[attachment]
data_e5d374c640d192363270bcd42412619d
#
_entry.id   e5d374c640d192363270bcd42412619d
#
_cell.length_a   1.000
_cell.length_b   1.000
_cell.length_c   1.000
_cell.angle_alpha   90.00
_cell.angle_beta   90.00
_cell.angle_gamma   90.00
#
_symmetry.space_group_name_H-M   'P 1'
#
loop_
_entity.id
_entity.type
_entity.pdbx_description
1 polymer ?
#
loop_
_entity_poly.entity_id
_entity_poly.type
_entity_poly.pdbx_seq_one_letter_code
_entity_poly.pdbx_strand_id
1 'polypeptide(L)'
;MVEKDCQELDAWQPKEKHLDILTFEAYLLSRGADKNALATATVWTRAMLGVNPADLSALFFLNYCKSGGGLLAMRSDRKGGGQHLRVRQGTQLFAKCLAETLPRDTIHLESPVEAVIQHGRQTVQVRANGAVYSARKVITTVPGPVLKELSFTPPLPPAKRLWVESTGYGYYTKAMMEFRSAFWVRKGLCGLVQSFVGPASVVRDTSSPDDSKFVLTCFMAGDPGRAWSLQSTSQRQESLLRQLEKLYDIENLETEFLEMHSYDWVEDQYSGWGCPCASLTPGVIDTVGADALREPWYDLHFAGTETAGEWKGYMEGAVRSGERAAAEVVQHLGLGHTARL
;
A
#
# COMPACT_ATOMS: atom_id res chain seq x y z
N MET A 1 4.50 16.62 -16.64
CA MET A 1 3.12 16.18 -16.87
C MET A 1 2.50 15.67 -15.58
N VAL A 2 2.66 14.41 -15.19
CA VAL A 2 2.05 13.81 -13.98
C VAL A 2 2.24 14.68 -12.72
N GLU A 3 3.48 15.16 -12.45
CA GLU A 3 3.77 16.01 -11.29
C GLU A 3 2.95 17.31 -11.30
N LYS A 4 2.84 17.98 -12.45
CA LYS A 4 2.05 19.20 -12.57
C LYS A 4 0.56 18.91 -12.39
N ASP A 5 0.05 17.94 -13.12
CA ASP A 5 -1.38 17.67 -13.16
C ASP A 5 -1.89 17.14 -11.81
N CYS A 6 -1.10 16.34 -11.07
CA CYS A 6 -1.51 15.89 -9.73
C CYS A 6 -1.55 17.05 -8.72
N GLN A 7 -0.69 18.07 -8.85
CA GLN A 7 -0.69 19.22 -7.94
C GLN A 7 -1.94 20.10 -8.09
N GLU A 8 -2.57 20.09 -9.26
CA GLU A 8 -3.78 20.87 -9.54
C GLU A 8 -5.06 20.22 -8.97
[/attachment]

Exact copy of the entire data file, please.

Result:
data_e5d374c640d192363270bcd42412619d
#
_entry.id   e5d374c640d192363270bcd42412619d
#
_cell.length_a   1.000
_cell.length_b   1.000
_cell.length_c   1.000
_cell.angle_alpha   90.00
_cell.angle_beta   90.00
_cell.angle_gamma   90.00
#
_symmetry.space_group_name_H-M   'P 1'
#
loop_
_entity.id
_entity.type
_entity.pdbx_description
1 polymer ?
#
loop_
_entity_poly.entity_id
_entity_poly.type
_entity_poly.pdbx_seq_one_letter_code
_entity_poly.pdbx_strand_id
1 'polypeptide(L)'
;MVEKDCQELDAWQPKEKHLDILTFEAYLLSRGADKNALATATVWTRAMLGVNPADLSALFFLNYCKSGGGLLAMRSDRKGGGQHLRVRQGTQLFAKCLAETLPRDTIHLESPVEAVIQHGRQTVQVRANGAVYSARKVITTVPGPVLKELSFTPPLPPAKRLWVESTGYGYYTKAMMEFRSAFWVRKGLCGLVQSFVGPASVVRDTSSPDDSKFVLTCFMAGDPGRAWSLQSTSQRQESLLRQLEKLYDIENLETEFLEMHSYDWVEDQYSGWGCPCASLTPGVIDTVGADALREPWYDLHFAGTETAGEWKGYMEGAVRSGERAAAEVVQHLGLGHTARL
;
A
#
# COMPACT_ATOMS: atom_id res chain seq x y z
N MET A 1 4.50 16.62 -16.64
CA MET A 1 3.12 16.18 -16.87
C MET A 1 2.50 15.67 -15.58
N VAL A 2 2.66 14.41 -15.19
CA VAL A 2 2.05 13.81 -13.98
C VAL A 2 2.24 14.68 -12.72
N GLU A 3 3.48 15.16 -12.45
CA GLU A 3 3.77 16.01 -11.29
C GLU A 3 2.95 17.31 -11.30
N LYS A 4 2.84 17.98 -12.45
CA LYS A 4 2.05 19.20 -12.57
C LYS A 4 0.56 18.91 -12.39
N ASP A 5 0.05 17.94 -13.12
CA ASP A 5 -1.38 17.67 -13.16
C ASP A 5 -1.89 17.14 -11.81
N CYS A 6 -1.10 16.34 -11.07
CA CYS A 6 -1.51 15.89 -9.73
C CYS A 6 -1.55 17.05 -8.72
N GLN A 7 -0.69 18.07 -8.85
CA GLN A 7 -0.69 19.22 -7.94
C GLN A 7 -1.94 20.10 -8.09
N GLU A 8 -2.57 20.09 -9.26
CA GLU A 8 -3.78 20.87 -9.54
C GLU A 8 -5.06 20.22 -8.97